Jon Russell was Asia Editor for The Next Web from 2011 to 2014. Originally from the UK, he lives in Bangkok, Thailand. You can find him on T Jon Russell was Asia Editor for The Next Web from 2011 to 2014. Originally from the UK, he lives in Bangkok, Thailand. You can find him on Twitter, Angel List, LinkedIn.
WhatsApp, one of the planet’s most popular mobile messaging apps, is said to be preparing to launch a games platform in a move that would diversify its monetization model and increase its revenues. That’s according to a report out of Korea where the US startup is said to have agreed to a partnership with Korean/US games-maker WeMade.
Update: TechRux has replaced its article with a note that says it was misinformed by sources, but we contacted its editor who explains that there were meetings and discussions — of some nature — between the two companies, although the duo did not agree to an MOU. We’re continuing to look into this and have again contacted WeMade, WhatsApp and other sources as we dig to get to the bottom of this.
TechRux reports that the deal is initially a memorandum of understanding (MOU) which is the first-step towards a fuller deal that would see WhatsApp introduce a games platform like those that have yielded considerable success and revenues in Asia. At this point, it’s not clear whether the company has approached or signed deals with other games makers.
We spoke to Philip Lee from TechRux who told us that the report comes after tips from three separate sources in Korea, two VC investors and a former WeMade employee. We also got in touch with WhatsApp, but have yet to hear back from the company (the fact that it is a weekend does not help).
WhatsApp has seen its fair share of speculation of late — including rumor that it was an acquisition target for Facebook — but a move into gaming is one that makes plenty of sense.
The company doesn’t break out raw download or user numbers, but it has seen tremendous success with its messenger app worldwide. Priced at just $0.99 to download, WhatsApp is regularly at the top of the top grossing list in the Apple App Store and Google Play, but a foray into gaming could massively increase its revenues, as messaging services in Asia have done.
Japan-based Line (120 million registered users) and Korea’s Kakao Talk (80 million users) are two examples of messaging apps that have found success with games. WeMade has links with both. The company, which was founded in 2010 and has a US base in Seattle, produces titles for Line and is an investor in Kakao Talk.
Line recently announced that its seven-month-old games platform, which features 17 games which users can play together through the service, has seen more than 100 million cumulative app downloads.
Most of the most popular titles are casual games which — when download by two friends — can be played cooperatively or competitively through the app; it is monetized by a range of virtual goods or an initial download cost.
Distimo estimates that one game — Line Pop — clocked 1 million downloads in its first day and brought in $1 million in revenue within 12 days of its launch. Games (along with stickers — which Path has just adopted) is one of the key reasons that the free-to-download Line app is rivaling WhatsApp as the highest earning social networking app in the App Store, according to a report from App Annie.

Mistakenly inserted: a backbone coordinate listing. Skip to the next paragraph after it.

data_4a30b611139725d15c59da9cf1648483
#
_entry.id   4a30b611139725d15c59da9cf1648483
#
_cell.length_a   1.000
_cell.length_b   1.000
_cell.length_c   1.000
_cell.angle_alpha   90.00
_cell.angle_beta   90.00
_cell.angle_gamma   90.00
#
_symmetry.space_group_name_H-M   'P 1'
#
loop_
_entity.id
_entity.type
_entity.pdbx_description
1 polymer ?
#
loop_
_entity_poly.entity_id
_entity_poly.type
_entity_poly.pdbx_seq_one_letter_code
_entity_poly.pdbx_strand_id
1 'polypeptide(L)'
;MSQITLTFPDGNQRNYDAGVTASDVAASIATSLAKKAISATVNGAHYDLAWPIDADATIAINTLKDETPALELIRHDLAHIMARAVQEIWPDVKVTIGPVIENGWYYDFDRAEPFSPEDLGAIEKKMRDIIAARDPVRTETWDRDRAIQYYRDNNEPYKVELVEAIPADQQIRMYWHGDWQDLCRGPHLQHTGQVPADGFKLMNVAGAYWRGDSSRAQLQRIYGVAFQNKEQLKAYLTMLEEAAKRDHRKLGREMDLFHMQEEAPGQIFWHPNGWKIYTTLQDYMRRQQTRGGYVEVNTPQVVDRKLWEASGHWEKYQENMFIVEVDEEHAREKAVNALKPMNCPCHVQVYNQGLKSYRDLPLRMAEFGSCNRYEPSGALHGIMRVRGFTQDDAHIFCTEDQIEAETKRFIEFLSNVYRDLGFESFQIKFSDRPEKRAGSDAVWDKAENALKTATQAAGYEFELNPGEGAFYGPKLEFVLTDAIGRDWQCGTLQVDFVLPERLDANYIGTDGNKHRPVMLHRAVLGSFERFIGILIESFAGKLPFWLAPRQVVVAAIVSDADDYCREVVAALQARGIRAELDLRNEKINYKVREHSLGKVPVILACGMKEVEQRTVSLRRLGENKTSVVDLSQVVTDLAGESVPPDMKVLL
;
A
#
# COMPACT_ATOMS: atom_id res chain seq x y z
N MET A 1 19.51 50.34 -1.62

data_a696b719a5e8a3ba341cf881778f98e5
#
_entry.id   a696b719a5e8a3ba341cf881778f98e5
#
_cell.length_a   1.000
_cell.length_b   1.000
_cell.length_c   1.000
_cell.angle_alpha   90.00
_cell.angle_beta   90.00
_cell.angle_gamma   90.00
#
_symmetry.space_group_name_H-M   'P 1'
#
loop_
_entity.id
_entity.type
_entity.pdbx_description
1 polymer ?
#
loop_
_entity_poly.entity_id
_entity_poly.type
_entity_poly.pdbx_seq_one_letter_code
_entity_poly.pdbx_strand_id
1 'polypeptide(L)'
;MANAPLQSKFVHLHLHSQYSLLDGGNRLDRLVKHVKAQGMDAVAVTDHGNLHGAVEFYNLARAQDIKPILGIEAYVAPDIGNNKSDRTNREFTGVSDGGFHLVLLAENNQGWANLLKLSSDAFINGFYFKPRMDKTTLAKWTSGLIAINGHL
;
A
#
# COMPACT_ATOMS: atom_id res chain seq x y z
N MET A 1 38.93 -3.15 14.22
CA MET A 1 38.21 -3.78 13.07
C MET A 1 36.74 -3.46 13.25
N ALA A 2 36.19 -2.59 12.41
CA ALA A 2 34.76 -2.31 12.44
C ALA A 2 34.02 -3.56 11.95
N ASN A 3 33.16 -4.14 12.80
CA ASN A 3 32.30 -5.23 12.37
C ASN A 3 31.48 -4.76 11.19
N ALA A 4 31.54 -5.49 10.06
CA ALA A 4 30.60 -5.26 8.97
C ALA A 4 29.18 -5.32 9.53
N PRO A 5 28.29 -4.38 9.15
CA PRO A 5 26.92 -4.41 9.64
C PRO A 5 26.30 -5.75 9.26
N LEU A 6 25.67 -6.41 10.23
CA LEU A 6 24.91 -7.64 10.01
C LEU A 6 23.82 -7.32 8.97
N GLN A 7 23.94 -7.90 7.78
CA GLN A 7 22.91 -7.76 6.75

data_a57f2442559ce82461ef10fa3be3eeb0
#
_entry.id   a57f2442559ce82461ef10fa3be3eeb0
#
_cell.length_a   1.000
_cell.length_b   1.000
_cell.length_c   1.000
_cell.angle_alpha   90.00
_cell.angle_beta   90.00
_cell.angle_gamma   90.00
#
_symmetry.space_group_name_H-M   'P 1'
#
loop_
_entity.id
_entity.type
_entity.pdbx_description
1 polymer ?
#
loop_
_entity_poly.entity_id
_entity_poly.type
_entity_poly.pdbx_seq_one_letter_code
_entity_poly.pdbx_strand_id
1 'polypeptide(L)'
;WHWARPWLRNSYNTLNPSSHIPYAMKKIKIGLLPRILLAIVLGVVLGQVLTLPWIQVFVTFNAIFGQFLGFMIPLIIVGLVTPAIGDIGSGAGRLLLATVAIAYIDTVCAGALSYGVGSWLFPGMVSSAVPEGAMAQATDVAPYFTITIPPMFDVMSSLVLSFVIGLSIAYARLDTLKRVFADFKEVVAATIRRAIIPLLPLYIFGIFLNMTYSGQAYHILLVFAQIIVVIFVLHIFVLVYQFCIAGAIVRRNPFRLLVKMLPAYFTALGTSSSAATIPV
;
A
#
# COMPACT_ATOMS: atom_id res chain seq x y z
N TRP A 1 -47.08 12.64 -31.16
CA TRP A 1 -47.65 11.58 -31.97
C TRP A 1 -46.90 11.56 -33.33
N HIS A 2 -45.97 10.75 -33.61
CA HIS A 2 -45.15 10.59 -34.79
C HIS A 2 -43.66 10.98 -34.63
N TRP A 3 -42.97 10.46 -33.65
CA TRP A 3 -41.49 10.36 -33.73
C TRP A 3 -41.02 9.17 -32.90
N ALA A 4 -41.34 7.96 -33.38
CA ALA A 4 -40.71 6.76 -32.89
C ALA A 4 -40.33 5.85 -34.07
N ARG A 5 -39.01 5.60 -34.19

Kakao Talk hasn’t been vocal on figures since launching its games service worldwide in November 2011, but a three-month testing period in Korea was impressive. Kakao Games saw 82 million downloads from 23 million unique users, bringing in total revenues of $51.6 million, with October alone seeing $35.3 million.
One game — SundayToz’s Anipeng — passed 20 million downloads during that 3-month period, while another — NextFloor’s Dragon Flight — racked up 11.6 million downloads in just one month.
Back to WhatsApp, with the company already declaring its distaste for advertising — which is “an insult to your intelligence and interruption of your train of thought” — content is the most logical play if it is to build new revenue streams. Gaming could work well for a few reasons.
Firstly, the app is still significantly used in Asia — even though local rivals are more sophisticated — and mobile messenger games are already a hit across the content and certain to bring in money. Looking globally, none of its US-based rivals have brought a games solution to market yet, so it could gain a march on them by moving first. As a cross platform solution, WhatsApp could offer developers an easy route to both Android and iOS users, while it could win fans if it can offer better deals than Apple or Google-Android.
Finally, WeMade looks like the right kind of partner. It has a US subsidiary and is developing games for western users, but is also big in Asia, with games dedicated to Korea, Japan and other lucrative markets.
However, the move is far from clear cut. WhatsApp has, to date, been very conservative with its service, preferring simplicity even when rivals are adopting advanced features including voice, multimedia and more. The introduction of gaming — while not affecting users directly, since they need to download a game to play — could represent a departure from that very basic, confusion-free user experience.
The introduction of gaming is one move that we recently suggested Facebook should adopt to energize its Messenger service, and it is a strategic that could benefit other messaging apps, including WhatsApp, too. With Path recently starting to sell virtual stickers, a move into gaming from WhatsApp would be another example of a US firm adopting a distinctly Asian business model.
Headline image via abulhussain/Flickr, graph via Kakao Talk
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